Stopping to smell the nanohana in Tsukuba

Even when writing in ENGLISH I prefer to use the Japanese word nanohana over the off-putting  rape blossom. There is NO connection, however, between these flowers and violence against women in either English or Western culture. It is just that the Latin word for turnip is rapus, and the nanohana is a member of the same family. Thus rape blossom means the turnip flower, and to tell the truth that does not have a very nice ring to it either!

Nanohana blooming beneath carp streamers in Koga, Ibaraki

Apparently nanohana ( rapeseed plants) as well as sunflowers ( himawari) absorb a lot of radiation. For this reason, those who live in the areas more strongly affected by the leak at the  nuclear power plant in Fukushima HAVE NOT enjoyed eating locally grown NANOHANA since last year ( how many years will it be before there will be no concerns over this?).
Interestingly, despite the fact that it sucks up radiation, the SEEDS of the rapeseed flower are not contaminated. These flowers are actually believed to help clean up radioactive soil, and have been planted in Fukushima Prefecture ( in the worst affected areas).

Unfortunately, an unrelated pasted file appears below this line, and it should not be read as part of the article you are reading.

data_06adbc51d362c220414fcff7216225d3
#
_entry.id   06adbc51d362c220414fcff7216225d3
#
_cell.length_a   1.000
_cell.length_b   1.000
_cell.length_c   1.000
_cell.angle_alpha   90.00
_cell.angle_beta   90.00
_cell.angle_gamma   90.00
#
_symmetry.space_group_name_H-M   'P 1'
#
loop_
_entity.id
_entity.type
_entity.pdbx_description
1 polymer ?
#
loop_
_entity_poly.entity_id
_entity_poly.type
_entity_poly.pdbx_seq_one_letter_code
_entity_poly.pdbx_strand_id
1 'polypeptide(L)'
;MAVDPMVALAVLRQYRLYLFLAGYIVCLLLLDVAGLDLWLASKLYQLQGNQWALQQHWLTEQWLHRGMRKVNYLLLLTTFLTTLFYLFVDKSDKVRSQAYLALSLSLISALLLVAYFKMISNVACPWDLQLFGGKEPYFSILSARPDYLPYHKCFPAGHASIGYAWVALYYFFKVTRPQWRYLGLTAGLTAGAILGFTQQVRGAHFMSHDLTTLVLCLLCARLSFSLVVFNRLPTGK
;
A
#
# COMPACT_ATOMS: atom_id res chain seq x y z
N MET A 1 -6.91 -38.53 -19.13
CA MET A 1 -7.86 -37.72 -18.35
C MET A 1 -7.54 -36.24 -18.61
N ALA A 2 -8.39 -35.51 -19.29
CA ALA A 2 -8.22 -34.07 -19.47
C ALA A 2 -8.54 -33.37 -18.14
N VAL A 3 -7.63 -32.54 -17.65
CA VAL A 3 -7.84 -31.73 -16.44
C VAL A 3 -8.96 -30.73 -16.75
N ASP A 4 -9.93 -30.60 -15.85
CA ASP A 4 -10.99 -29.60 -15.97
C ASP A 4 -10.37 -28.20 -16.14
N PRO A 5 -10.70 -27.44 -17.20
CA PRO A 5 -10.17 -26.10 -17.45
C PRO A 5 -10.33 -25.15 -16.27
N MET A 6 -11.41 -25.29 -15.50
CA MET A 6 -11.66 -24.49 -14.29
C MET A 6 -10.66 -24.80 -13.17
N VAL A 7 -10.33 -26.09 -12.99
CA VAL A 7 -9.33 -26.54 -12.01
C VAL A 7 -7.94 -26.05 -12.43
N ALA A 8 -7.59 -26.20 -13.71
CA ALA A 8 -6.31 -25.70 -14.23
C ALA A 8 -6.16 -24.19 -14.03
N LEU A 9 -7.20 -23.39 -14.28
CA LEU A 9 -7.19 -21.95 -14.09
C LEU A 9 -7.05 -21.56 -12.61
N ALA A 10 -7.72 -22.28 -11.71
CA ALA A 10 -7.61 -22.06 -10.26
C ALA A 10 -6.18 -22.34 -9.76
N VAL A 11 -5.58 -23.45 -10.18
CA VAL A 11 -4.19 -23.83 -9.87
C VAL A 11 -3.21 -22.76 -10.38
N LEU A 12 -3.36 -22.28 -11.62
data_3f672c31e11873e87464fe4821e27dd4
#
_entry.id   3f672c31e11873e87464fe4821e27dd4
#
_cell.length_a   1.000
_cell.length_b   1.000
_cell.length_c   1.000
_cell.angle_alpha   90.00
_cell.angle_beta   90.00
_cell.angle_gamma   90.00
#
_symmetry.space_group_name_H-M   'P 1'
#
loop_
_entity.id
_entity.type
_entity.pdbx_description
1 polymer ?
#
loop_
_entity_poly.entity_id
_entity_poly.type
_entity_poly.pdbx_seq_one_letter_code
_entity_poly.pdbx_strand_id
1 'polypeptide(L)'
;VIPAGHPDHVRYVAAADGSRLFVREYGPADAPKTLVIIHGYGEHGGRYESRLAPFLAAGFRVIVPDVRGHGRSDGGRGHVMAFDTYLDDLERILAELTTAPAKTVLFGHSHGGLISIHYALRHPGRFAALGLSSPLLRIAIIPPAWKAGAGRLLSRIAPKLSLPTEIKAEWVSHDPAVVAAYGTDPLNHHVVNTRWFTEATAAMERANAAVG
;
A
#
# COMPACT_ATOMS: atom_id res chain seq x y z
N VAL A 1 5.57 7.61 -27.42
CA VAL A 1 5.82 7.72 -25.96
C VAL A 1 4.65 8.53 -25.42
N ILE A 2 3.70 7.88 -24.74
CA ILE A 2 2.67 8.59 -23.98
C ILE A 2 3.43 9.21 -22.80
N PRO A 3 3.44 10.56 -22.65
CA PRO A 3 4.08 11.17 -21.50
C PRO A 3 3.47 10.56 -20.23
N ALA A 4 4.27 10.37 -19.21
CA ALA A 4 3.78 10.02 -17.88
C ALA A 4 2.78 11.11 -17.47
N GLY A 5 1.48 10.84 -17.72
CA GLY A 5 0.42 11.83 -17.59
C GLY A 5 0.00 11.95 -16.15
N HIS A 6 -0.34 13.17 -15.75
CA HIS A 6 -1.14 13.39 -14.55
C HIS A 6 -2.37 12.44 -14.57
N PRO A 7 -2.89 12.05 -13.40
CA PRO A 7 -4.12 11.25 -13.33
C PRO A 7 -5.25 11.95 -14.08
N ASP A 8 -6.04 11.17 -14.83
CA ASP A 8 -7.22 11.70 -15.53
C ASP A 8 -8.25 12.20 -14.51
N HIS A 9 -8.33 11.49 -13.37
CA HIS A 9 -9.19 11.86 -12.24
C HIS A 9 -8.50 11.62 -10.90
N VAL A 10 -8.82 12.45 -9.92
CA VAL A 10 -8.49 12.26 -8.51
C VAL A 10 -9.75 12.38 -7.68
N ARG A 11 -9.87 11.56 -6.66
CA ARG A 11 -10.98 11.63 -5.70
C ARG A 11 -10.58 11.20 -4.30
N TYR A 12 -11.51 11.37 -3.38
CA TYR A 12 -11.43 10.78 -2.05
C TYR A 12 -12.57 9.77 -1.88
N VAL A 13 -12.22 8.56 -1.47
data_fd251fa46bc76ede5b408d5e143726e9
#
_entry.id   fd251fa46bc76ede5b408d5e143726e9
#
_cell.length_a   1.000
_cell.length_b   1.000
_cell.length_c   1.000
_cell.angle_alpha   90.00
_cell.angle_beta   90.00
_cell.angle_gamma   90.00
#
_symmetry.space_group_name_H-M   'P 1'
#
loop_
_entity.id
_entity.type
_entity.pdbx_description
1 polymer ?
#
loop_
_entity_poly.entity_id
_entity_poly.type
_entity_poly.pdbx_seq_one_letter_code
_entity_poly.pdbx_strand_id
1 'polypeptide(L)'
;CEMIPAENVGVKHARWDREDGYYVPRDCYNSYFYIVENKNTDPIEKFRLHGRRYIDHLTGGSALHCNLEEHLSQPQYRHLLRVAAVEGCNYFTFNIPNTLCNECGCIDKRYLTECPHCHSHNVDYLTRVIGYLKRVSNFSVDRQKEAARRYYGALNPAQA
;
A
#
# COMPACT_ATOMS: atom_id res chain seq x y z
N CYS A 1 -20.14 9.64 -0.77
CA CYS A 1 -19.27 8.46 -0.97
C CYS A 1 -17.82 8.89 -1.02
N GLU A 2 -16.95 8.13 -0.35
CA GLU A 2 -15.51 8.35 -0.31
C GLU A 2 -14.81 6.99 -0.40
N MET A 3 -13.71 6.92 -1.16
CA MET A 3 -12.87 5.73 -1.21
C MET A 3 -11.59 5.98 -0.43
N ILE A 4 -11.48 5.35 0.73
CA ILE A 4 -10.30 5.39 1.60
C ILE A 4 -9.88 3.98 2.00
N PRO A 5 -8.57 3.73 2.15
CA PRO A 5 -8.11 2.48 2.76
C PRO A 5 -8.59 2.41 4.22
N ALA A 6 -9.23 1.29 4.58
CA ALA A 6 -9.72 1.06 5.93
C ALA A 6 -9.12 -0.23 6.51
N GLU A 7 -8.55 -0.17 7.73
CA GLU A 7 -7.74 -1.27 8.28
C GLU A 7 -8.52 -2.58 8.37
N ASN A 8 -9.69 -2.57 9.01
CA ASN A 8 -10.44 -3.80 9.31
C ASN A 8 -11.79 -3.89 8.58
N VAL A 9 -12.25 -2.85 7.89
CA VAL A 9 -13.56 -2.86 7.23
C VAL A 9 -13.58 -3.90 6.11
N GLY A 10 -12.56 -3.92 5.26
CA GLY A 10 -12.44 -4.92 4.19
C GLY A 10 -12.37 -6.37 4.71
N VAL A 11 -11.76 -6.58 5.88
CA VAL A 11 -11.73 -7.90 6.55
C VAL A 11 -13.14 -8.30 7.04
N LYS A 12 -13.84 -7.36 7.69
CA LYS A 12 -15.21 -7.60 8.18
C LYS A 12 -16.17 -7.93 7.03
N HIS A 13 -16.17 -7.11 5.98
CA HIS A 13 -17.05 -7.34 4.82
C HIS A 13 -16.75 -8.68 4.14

Ironically, this idea of removing radiation was first put into action by good-willed Japanese who wanted to help the area affected by the Chernobyl accident recover.
You can read about their project here:





  • Mamoru Shimizu says:

    Splendid article about Nanohana covered very wide aspects.
    We Japanese people had depended Nanohana very much as fuel for lantern and for edible oil for Tempra just 70 years ago (now it is used for fertilizer and for making scenery). It was so much an typical and important plant and because of its making- beautiful seen. There was a famous song” The dim moon night” ,with beginning word of Nanohna-field. Below is pasting for” YouTube”. (By Tokyo boys and girls chorus)
    Its Pictures:Nanohana—Sakura—Dim Moon

    朧月夜   東京放送児童合唱団

  • Mamoru Shimizu says:

    Recently there seem another frequent- earthquakes times is ongoing in Japan. Concerning fort effect to
    the Fukushima nuclear Plant, also the Tokai plant 50km from Tsukuba and 100km from Tokyo.

    Any way,this is a familiar Japanese song about Nanohana through YouTube.